The 70th Tank Battalion was at the forefront of virtually every major campaign against Hitler's war machine - eight in all, more than any other U.S. tank battalion in World War II. They were there in the very beginning as the battalion chosen by General Patton to strike the first blow against Nazi-controlled North Africa in 1942. They helped finish off the Wehrmacht in late 1994 during the battle of the Bulge, and ultimately crossed the Rhine to victory. In between, the 70th engaged in some of the bloodiest and most grueling battles of the war including the Tunisian campaign, the invasion of both Sicily and Normandy, the push to the Siegfried Line, and the battle of the Huertgen Forest. Strike Swiftly: The 70th Tank Battalion - From North Africa to Normandy to Germany is the only book available about this uniquely active and historically important World War II tank battalion. The author, Marvin Jensen, a participant of the 70th during many of these campaigns, has written a complete history told almost entirely through primary sources; i.e., through the eyes of the enlisted men in the battalion. Author Jensen has produced a valuable work of military history that not only spans the entire course of the U.S.-led war against the Nazis, but is a wonderfully written, inside view of combat from the American tanker's perspective.
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Jensen's book is a collection of tales, events, and history all sewn together. It read quickly and left the reader wanting to learn more about the experiences of the men of the 70th battalion. It was told from the perspective of those who were truly involved in and affected by the war, not by some staff officer retelling the events from afar. It was warm, engaging, funny, serious, sad, and real. A Great book! --By A Customer
Strategists and historians, writing about World War II, D-Day, the landings at Normandy, and the battles to liberate Europe would do well to read Mr. Jensen's compelling book about the role of the 70th Tank Battalion. As an historian, he has a fine sense of history. As a participant, a fine memory. His account is made vivid and immediate by the accounts of the men themselves, who were responsible for the allied victories. I doubt if you will read better descriptions of the citizen army, trained for the landing, but for little else the men were to encounter on land, than the narratives of these ordinary men from an extraordinary battalion. We have read this book and highly recommend it --By A Customer
The 70th Tank Battalion was an elite unit from the start. Created in 1940 as the first independent tank battalion in the U.S. Army, it was relied on for the critical jobs in eight campaigns. The 70th was selected by Patton for North Africa (where A Company was attached to the French Forces), fought in Sicily, and went ashore with the 4th Division on 6 June 1944. Their subsequent Normandy efforts won their first Presidential Unit Citation.. They continued through the Siegfried Line and the incredibly tough Huertgen Forest, fought in Korea and in the Gulf War, and today is the most decorated armor unit in the United States. Their story is very well told here, with particular attention to the war as fought by the tankers themselves; the heart of the story. Readers who wish to follow the developments of the campaigns will need to furnish their own maps, but this failing doesn't detract seriously from this valuable record of one of the most remarkable units of World War II. --By A Customer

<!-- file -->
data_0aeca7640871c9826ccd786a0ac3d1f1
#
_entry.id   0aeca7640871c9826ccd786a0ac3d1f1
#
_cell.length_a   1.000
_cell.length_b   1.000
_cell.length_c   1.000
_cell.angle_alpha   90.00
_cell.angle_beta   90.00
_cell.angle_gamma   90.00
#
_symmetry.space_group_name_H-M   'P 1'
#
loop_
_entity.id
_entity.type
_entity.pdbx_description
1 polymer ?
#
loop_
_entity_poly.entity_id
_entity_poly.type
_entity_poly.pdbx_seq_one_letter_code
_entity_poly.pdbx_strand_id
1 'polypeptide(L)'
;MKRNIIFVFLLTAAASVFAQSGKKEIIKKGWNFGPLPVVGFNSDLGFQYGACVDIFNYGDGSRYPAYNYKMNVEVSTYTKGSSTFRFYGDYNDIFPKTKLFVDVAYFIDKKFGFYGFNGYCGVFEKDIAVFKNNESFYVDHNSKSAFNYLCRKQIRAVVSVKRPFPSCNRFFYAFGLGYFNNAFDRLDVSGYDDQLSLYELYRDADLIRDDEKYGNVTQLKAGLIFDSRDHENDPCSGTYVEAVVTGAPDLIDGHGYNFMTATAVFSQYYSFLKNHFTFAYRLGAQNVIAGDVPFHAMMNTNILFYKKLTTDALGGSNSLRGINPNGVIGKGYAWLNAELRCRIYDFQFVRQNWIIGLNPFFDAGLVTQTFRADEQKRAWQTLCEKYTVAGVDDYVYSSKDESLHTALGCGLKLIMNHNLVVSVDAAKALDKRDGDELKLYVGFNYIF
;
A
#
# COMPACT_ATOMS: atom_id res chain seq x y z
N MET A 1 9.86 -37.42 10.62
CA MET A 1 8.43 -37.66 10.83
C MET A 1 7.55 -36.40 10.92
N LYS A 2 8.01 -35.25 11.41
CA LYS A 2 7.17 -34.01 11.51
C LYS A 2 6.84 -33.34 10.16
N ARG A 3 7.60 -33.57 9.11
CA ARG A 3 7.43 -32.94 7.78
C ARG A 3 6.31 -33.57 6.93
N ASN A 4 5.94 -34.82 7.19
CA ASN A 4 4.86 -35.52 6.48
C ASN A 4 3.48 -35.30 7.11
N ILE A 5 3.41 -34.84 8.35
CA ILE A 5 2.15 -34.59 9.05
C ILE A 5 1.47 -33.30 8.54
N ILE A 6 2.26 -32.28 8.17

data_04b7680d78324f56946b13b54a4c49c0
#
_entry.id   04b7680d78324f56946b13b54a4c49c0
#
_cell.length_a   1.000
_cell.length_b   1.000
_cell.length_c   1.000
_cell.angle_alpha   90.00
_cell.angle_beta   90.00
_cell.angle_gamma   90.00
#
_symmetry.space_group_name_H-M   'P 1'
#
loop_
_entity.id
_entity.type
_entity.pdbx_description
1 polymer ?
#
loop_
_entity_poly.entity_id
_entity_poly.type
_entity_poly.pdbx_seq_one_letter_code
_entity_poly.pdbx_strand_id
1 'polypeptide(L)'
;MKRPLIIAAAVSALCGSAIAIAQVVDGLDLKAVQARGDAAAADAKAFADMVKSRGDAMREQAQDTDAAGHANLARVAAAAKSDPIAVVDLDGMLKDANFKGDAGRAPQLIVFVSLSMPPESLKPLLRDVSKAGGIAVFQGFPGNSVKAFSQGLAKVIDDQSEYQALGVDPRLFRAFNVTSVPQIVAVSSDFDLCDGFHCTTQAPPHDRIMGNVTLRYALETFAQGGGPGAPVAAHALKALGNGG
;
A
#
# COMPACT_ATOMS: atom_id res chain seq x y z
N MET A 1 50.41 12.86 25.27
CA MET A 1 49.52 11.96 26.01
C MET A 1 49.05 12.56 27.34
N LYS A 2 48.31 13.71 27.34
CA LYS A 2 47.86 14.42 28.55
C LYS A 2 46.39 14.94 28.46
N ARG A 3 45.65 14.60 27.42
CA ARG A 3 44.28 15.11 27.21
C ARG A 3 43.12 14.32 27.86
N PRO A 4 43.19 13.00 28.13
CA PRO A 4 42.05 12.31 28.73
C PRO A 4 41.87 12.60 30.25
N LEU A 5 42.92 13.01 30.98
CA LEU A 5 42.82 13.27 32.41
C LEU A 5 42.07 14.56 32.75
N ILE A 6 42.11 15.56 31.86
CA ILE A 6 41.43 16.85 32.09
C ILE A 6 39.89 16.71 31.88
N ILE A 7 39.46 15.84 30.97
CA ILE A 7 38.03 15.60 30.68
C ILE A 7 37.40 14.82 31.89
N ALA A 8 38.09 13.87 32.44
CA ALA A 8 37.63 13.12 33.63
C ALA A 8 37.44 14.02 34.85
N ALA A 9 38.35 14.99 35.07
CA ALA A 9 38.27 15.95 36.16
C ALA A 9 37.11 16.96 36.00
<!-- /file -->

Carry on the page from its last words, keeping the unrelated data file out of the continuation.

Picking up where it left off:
During WW II, Jensen served as a cook in the bivouac of a potent tank battalion. His first book is a proud history of the unit and, not incidentally, a tribute to his friends at the front. The men of the 70th Tank Battalion fought from Tunis and Sicily to Normandy on D-Day. Then, through the hazardous Norman hedgerows to the glory of Paris on Liberation Day, from the Seigfried Line into the Battle of the Bulge, often advancing beyond their maps, they were an integral part of bloody, cosmic events. Jensen records the details, including the symbiotic kinship of the tankmen and the infantry. We learn the difference in handling a light tank and a medium one. He notes the functions of quartermaster and ordnance, field kitchen and graves registration. Official records, action reports, citations, and other historical sources are marshaled to record events in the life of the battalion (like the surrender of some 20,000 Germans to its A Company, consisting of just 134 men). But the personal journals and letters and many interviews with veterans of the 70th are the most powerful evidence of military prowess coupled with basic humanity. Jensen's debriefing is almost pedestrian, merging minor events and high drama. Yet it is a matter-of-fact record of unsurpassed comradeship and courage. By the last page, these tales of bravery become a powerful evocation of the world's last good war. For this military history, a feeling for the difference between a squad and a division or a carbine and a howitzer might be helpful but is certainly not required. It's a simple text of a harrowing time when men fought, not for a flag, but for their brothers-in-arms and their honor and then went--those who survived- -home again. (maps and photos, not seen) -- Copyright ©1997, Kirkus Associates, LP. All rights reserved.
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Description du livre Presidio Press, 1997. Hardcover. État : New. book. N° de réf. du libraire 0891416102
Description du livre Presidio Press, 1997. Hardcover. État : New. N° de réf. du libraire P110891416102
Description du livre Presidio Press, 1997. État : new. Shiny and new! Expect delivery in 20 days. N° de réf. du libraire 9780891416104-1